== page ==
The public is invited to view artwork and attend a reception for Wayne State College Art Education students who have created an exhibit from the concepts that they have learned from "Art 316 - Secondary School Art." The exhibit is located in the Peterson Fine Arts Building Room 203 (Peterson Art Space), and will be on display now until Jan. 23. There will be a closing reception on Jan. 23 from 4:30-5:30 p.m., combined with an opening reception for "Unintended Consequences" (Meghan O'Connor and Sarah Lemmon) in Nordstrand Visual Arts Gallery.
Students involved include Mark Jefferis of Sioux City, Iowa; Alejandra Orona of Wakefield, Mackenzie Lamp of Wayne, Lindsay Fisher of Clear Lake, Iowa and Jacob Kasik of Schuyler.
“The featured artworks were created over the course of the fall semester as students investigated aspects of teaching art at the high school level,’’ said Carolyn Albracht, Ph.D.; Assistant Professor of Art Education. “These works include a combination of relief printmaking, stenciling, drawing, and digital manipulation. These pieces are titled Growth by Lindsay Fisher, Passion by Mackenzie Lamp, The Importance of Art by Alejandra Orona, Learning to Draw with Batman by Mark Jefferis, and Concrete Floor by Jacob Kasik.”
Some of the artwork on display will include: paintings, drawings, relief prints, ceramics and mixed media.
“Students responded to various prompts to create their pieces, including explorations of artist-teacher identity, aspects of art and education they are passionate about, societal impacts on art education, and devising themes to prompt their own future students for art-making,’’ Albracht said.
Lamp said of her experience and how it has helped her work toward becoming an art teacher, “I think it is important to know who we want to be and who we are as teachers so we can be the best we can be for our students.”
Another student, Kasik, incorporated images of a heavily poached animal into his project. Pangolins are insect-eating mammals covered in tough, overlapping scales.
“I used the imagery of a pangolin to stand in for the idea of art,’’ Kasik said.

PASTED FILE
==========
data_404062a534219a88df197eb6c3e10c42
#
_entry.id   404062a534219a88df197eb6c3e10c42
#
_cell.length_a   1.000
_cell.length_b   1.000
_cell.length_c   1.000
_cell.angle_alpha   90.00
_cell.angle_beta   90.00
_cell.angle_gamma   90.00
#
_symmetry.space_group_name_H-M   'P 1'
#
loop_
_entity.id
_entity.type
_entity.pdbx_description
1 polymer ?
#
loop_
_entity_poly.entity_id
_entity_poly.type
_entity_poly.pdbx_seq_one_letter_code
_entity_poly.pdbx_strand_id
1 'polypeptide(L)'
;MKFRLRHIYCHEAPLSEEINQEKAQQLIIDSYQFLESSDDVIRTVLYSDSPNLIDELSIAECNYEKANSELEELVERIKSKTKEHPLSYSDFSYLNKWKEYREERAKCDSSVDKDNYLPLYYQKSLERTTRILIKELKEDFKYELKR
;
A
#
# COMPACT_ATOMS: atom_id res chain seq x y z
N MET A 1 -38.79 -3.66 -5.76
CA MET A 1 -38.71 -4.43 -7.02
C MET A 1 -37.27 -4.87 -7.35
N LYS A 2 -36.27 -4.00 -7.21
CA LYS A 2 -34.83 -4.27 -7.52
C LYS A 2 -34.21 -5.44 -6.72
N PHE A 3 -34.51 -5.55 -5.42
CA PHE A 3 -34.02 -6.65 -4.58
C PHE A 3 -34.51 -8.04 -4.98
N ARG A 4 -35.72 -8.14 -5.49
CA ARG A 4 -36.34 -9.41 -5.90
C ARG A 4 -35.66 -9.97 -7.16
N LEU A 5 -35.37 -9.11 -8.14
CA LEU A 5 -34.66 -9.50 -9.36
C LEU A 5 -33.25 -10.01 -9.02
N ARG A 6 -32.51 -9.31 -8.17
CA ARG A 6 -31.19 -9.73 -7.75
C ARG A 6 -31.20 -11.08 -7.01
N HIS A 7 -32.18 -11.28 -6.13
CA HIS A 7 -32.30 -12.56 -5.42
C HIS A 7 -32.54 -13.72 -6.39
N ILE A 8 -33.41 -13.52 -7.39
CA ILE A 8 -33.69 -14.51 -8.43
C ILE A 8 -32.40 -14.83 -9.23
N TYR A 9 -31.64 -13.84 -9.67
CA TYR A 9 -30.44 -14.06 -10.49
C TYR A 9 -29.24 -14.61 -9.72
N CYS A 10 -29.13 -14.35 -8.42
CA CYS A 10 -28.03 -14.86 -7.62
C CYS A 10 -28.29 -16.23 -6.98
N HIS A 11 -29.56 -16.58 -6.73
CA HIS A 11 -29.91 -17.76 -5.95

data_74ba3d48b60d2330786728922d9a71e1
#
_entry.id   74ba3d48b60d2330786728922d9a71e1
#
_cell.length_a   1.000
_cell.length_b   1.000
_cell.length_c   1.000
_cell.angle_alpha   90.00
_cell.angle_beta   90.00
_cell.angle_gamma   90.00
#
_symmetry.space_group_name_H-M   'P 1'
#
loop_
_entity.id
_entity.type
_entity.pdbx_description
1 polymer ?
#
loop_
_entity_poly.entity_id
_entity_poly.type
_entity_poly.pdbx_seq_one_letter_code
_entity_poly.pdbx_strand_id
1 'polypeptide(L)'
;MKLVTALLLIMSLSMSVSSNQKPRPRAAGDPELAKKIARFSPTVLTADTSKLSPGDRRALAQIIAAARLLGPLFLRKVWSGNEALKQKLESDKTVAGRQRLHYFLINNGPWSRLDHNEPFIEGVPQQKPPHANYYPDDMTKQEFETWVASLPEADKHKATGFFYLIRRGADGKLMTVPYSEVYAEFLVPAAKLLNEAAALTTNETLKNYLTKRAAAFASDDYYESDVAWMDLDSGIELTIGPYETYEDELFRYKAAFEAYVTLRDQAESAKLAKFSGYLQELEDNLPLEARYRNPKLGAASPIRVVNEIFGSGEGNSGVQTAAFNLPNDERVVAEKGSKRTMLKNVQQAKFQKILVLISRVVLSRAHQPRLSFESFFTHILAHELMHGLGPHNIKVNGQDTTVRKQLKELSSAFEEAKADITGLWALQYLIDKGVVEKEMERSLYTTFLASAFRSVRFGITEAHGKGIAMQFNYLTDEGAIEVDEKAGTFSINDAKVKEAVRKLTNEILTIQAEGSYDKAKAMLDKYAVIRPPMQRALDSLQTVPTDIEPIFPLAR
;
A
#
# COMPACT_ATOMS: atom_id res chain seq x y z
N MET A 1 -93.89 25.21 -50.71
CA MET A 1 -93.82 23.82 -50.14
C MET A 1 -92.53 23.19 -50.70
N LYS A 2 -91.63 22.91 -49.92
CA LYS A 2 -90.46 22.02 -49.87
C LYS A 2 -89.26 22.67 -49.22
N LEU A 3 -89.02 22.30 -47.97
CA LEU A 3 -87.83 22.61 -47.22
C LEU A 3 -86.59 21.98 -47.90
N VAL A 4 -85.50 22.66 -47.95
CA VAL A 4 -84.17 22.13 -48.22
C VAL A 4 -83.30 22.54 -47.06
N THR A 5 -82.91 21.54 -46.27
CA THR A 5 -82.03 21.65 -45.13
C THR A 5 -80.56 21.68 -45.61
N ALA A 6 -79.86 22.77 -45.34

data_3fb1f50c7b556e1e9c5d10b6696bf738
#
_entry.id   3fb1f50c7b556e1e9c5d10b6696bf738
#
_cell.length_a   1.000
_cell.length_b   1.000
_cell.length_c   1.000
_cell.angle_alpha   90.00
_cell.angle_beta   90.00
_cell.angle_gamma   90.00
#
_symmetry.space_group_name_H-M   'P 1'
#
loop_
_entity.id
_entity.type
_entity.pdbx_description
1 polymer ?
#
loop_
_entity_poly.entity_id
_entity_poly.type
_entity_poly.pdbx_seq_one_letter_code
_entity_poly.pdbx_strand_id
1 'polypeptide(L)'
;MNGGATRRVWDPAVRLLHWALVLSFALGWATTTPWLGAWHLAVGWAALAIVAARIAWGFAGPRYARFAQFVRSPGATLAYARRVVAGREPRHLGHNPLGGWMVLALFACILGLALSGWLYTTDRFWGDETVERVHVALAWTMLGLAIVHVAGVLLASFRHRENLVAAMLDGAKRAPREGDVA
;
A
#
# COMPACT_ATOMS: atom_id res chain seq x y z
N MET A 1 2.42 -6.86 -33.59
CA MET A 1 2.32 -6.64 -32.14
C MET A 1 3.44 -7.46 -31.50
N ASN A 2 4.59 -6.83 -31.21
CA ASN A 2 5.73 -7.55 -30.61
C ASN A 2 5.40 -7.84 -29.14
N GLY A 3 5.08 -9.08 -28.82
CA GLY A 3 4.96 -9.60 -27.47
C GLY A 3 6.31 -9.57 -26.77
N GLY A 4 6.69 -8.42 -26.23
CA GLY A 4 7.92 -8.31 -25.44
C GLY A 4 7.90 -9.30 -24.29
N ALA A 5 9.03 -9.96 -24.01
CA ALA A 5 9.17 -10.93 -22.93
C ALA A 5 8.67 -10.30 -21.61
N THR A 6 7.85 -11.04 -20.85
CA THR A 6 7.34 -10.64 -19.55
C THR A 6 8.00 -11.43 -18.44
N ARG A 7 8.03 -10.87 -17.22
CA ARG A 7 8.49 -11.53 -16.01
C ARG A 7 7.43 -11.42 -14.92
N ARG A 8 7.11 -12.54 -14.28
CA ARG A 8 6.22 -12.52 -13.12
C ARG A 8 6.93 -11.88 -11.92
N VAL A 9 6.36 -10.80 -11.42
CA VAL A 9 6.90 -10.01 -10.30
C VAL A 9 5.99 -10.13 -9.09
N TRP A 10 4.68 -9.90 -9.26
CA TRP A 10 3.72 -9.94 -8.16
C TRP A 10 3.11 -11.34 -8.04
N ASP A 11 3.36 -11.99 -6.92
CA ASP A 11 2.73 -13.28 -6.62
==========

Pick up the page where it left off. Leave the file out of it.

Other students said of their experience:
“As I am sure many artists will tell you the same thing, art is very personal for me. I wanted to discover what I wanted my future students to learn from me in my art-making,’’ Jefferis said.
“Art education is so unique in its practice, that many people can overlook the fine details and what art education is trying to do for our students, by showing this gallery of work made by art educators about art educators, my hope is that viewers will think of art education in a new and brighter light,’’ Fisher said.
“I want my audience to understand that there is not just one way of teaching art. Art Education can be taught in ways that flourishes, the creativity of students,’’ Orona said.
The way the course unfolded, the exhibit had to be planned and executed at the end of the semester.
“I am very proud of the work they put into the exhibit. It was a lot of work and time. They put forth the effort in the last week and a half of class on top of all their other obligations. The five students worked together very well to see it through to completion. Every time I teach the Secondary School Art course there is a collaborative component. However, this is the first time I have planned for a collaborative exhibition at the end of the semester as the means for students to take stock of their learning, and to share their insights with the larger community,’’ Albracht said. “I teach this course every other year. Based on the success of this one, I plan to keep the exhibition as a culminating project for this course.”
One of the main texts for the course is called, Studio Thinking: The Real Benefits of Visual Arts Education.
“Authors of the text researched exemplary high school art classrooms, and asked what it is that excellent visual arts teachers do and what are the results. From that research, they identified eight studio habits of mind that students gain in a quality art education program, as well as four structures for learning that excellent visual arts teachers utilize. One of those learning structures is exhibition. Students gain valuable skills and understanding when they engage in exhibiting their work,’’ Albracht said.
No longer private and made solely for the artist, the work becomes public.
“Taking a cue from the text, I implemented the exhibition as the process for students to reflect back on their learning, and to make their learning public,” Albracht said.
For more information please contact: Carolyn Albracht, Ph.D.; Assistant Professor of Art Education at Wayne State College; 402-375-7131.
Wayne State College, a regional, public four-year college located in northeast Nebraska, is a proud member of the Nebraska State College System.